Accessing Supported Software

Posted on: August 3, 2018

Managing Your Environment Using the Modules Command

The module command is a user interface to the Modules package. The Modules package provides for the dynamic modification of the user’s environment via modulefiles (a modulefile contains the information needed to configure the shell for an application). Modules are independent of the user’s shell, so both tcsh and bash users can use the same commands to change the environment.


Useful Module Commands

module avail lists all available modules
module list lists currently loaded modules
module help modulefile help on module modulefile
module display modulefile Display information about modulefile
module load modulefile load modulefile into the current shell environment
module unload modulefile remove modulefile from the current shell environment
module swap modulefile1 modulefile2 unload modulefile1 and load modulefile2


To include particular software in the environment for all new shells: edit your shell configuration file (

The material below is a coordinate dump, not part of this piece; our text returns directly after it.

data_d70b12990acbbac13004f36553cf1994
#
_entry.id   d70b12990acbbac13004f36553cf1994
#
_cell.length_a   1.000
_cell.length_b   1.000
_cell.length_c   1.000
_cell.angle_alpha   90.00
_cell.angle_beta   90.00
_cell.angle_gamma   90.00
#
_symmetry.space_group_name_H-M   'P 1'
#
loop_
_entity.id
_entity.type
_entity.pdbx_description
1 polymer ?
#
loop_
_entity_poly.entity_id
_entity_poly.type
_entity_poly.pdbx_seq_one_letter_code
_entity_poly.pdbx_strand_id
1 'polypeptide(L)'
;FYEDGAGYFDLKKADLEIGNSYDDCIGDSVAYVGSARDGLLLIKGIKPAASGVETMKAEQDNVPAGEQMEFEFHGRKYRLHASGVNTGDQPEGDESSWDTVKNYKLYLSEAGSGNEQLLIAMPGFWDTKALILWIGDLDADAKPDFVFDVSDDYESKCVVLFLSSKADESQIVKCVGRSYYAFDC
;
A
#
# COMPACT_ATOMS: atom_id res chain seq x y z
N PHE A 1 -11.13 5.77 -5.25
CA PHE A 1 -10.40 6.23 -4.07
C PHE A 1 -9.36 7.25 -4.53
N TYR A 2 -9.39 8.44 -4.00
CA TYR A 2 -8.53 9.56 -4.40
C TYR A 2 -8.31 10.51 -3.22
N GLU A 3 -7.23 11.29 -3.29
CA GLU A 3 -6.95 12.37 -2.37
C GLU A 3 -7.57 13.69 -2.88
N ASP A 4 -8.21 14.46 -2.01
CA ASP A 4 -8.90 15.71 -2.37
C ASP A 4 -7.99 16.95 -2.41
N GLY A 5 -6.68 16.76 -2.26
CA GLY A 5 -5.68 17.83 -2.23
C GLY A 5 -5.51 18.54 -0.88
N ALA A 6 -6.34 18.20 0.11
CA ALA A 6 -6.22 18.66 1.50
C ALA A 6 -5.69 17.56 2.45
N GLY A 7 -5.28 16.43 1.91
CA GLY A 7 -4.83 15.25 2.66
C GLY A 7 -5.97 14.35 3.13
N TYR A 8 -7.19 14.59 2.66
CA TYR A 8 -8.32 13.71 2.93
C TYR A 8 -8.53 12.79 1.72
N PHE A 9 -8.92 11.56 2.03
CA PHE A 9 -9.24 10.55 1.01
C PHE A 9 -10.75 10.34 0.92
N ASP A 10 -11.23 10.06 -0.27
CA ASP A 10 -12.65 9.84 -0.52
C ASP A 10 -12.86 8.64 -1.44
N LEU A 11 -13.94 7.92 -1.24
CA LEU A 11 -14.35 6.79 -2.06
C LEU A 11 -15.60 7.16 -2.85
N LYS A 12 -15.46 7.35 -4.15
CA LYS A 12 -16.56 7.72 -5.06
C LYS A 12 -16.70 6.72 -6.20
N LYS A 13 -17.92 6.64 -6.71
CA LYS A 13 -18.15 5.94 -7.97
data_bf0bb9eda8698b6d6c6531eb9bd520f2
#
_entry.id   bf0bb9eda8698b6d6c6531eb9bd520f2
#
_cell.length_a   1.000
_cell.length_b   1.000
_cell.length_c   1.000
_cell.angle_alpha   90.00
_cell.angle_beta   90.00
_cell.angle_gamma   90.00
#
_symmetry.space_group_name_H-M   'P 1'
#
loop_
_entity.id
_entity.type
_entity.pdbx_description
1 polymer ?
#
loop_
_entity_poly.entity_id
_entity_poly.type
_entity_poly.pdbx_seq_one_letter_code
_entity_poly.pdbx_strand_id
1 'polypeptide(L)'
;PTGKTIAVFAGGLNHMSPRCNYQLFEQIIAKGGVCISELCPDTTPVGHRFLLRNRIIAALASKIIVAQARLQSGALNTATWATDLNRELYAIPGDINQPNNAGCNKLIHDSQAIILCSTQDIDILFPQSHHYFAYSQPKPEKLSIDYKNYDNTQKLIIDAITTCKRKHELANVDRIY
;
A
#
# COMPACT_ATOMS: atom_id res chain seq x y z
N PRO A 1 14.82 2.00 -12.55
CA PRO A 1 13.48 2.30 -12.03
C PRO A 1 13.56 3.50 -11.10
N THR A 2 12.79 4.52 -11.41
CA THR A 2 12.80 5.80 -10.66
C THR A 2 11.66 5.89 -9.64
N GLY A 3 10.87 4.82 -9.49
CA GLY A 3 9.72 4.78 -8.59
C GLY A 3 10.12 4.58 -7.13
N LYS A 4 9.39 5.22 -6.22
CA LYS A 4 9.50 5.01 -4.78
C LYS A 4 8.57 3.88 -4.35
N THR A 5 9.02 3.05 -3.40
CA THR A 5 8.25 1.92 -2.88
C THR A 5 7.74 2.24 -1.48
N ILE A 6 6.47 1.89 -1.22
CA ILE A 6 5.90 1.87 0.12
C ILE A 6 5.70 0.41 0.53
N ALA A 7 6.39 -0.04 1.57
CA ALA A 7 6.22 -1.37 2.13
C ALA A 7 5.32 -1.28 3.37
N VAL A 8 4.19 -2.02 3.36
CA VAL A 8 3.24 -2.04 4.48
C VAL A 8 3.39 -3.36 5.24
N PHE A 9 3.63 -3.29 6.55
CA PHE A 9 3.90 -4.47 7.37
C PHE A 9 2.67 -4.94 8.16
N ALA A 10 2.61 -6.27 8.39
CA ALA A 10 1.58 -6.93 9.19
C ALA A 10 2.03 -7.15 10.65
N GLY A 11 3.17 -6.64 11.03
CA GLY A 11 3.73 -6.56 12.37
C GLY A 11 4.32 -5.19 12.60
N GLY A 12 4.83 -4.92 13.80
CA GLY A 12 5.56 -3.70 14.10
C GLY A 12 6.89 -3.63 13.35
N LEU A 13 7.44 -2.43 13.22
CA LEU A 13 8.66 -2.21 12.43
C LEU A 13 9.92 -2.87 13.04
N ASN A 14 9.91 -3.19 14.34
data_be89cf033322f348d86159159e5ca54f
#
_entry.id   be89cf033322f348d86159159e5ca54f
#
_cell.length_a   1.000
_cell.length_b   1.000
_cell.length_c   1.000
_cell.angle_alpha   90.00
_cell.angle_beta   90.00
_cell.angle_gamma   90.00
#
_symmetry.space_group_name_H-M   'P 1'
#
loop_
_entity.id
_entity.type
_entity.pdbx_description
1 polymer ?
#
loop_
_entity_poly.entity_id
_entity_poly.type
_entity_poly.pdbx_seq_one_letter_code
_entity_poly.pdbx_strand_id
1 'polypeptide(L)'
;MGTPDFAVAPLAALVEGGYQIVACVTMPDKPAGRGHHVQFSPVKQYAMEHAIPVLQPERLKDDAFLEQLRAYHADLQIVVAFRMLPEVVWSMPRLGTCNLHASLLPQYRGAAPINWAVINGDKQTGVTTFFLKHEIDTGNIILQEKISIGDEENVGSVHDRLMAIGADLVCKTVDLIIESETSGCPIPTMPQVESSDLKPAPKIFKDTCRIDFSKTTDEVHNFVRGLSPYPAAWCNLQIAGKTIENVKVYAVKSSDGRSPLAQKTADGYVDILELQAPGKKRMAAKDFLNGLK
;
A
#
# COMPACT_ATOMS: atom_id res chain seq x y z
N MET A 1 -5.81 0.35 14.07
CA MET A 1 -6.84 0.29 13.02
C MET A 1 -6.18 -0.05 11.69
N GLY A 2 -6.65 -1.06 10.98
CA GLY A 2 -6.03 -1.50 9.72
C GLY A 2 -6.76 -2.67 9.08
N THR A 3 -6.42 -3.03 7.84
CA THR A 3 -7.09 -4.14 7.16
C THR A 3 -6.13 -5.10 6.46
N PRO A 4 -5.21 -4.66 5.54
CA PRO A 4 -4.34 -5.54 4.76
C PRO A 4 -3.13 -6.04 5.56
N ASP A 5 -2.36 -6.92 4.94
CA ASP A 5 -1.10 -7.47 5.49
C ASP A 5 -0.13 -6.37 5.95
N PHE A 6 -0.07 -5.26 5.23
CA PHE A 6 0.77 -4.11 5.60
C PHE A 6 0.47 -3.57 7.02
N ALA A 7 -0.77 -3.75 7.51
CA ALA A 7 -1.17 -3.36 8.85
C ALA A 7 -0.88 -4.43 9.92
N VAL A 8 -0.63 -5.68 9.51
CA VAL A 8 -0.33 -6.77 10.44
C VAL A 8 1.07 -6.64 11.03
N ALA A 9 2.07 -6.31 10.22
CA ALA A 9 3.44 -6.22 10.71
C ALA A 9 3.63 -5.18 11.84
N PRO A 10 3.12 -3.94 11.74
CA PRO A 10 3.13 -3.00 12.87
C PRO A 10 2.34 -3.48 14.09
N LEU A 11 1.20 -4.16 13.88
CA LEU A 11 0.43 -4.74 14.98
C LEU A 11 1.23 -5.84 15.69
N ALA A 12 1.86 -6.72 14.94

for bash users


 and for tcsh users) by adding the module commands to load the software that you want to be a part of your environment. After saving your changes, you can source your shell configuration file or log out and then log back in for the changes to take effect.

Order Is Important

With each module load, the changes are prepended to your current environment paths. When a module name is followed by (default), that is the version that will be loaded you don’t specify a version. For instance, 

module load gdal

 will load gdal version 1.11.3.

Additional Resources

Modules SourceForge » Home page for the Environment Modules open-source project.

Module Man Page »

Modulefile Man Page »